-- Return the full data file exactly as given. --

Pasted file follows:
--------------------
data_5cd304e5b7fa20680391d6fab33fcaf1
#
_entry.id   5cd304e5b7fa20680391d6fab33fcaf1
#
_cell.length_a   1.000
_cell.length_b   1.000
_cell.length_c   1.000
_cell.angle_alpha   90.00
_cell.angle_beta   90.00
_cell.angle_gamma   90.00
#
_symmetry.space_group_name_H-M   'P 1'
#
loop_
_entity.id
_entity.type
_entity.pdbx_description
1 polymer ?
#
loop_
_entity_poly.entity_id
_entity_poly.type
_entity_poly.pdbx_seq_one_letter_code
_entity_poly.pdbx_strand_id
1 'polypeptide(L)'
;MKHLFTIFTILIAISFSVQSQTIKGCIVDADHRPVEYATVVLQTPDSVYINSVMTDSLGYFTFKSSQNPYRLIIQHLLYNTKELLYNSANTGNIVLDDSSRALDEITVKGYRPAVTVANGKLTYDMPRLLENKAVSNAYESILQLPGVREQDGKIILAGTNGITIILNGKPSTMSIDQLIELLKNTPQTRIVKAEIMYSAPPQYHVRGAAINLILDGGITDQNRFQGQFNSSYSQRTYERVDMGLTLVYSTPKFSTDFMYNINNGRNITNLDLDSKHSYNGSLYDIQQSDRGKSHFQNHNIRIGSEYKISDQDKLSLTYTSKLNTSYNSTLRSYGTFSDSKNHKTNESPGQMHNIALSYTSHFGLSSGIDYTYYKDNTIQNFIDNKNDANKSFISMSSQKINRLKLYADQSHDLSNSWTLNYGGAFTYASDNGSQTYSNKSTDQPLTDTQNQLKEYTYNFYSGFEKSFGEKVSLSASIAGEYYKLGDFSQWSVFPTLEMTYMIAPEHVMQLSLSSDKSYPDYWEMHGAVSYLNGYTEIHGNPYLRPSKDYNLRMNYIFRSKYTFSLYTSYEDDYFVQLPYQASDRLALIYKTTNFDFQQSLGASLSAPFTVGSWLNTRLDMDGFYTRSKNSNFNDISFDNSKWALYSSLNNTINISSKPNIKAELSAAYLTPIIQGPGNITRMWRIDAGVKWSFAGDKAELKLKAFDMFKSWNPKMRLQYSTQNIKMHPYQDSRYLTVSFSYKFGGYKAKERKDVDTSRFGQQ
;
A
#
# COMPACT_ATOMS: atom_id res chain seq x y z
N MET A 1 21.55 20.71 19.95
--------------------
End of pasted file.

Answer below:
data_5cd304e5b7fa20680391d6fab33fcaf1
#
_entry.id   5cd304e5b7fa20680391d6fab33fcaf1
#
_cell.length_a   1.000
_cell.length_b   1.000
_cell.length_c   1.000
_cell.angle_alpha   90.00
_cell.angle_beta   90.00
_cell.angle_gamma   90.00
#
_symmetry.space_group_name_H-M   'P 1'
#
loop_
_entity.id
_entity.type
_entity.pdbx_description
1 polymer ?
#
loop_
_entity_poly.entity_id
_entity_poly.type
_entity_poly.pdbx_seq_one_letter_code
_entity_poly.pdbx_strand_id
1 'polypeptide(L)'
;MKHLFTIFTILIAISFSVQSQTIKGCIVDADHRPVEYATVVLQTPDSVYINSVMTDSLGYFTFKSSQNPYRLIIQHLLYNTKELLYNSANTGNIVLDDSSRALDEITVKGYRPAVTVANGKLTYDMPRLLENKAVSNAYESILQLPGVREQDGKIILAGTNGITIILNGKPSTMSIDQLIELLKNTPQTRIVKAEIMYSAPPQYHVRGAAINLILDGGITDQNRFQGQFNSSYSQRTYERVDMGLTLVYSTPKFSTDFMYNINNGRNITNLDLDSKHSYNGSLYDIQQSDRGKSHFQNHNIRIGSEYKISDQDKLSLTYTSKLNTSYNSTLRSYGTFSDSKNHKTNESPGQMHNIALSYTSHFGLSSGIDYTYYKDNTIQNFIDNKNDANKSFISMSSQKINRLKLYADQSHDLSNSWTLNYGGAFTYASDNGSQTYSNKSTDQPLTDTQNQLKEYTYNFYSGFEKSFGEKVSLSASIAGEYYKLGDFSQWSVFPTLEMTYMIAPEHVMQLSLSSDKSYPDYWEMHGAVSYLNGYTEIHGNPYLRPSKDYNLRMNYIFRSKYTFSLYTSYEDDYFVQLPYQASDRLALIYKTTNFDFQQSLGASLSAPFTVGSWLNTRLDMDGFYTRSKNSNFNDISFDNSKWALYSSLNNTINISSKPNIKAELSAAYLTPIIQGPGNITRMWRIDAGVKWSFAGDKAELKLKAFDMFKSWNPKMRLQYSTQNIKMHPYQDSRYLTVSFSYKFGGYKAKERKDVDTSRFGQQ
;
A
#
# COMPACT_ATOMS: atom_id res chain seq x y z
N MET A 1 21.55 20.71 19.95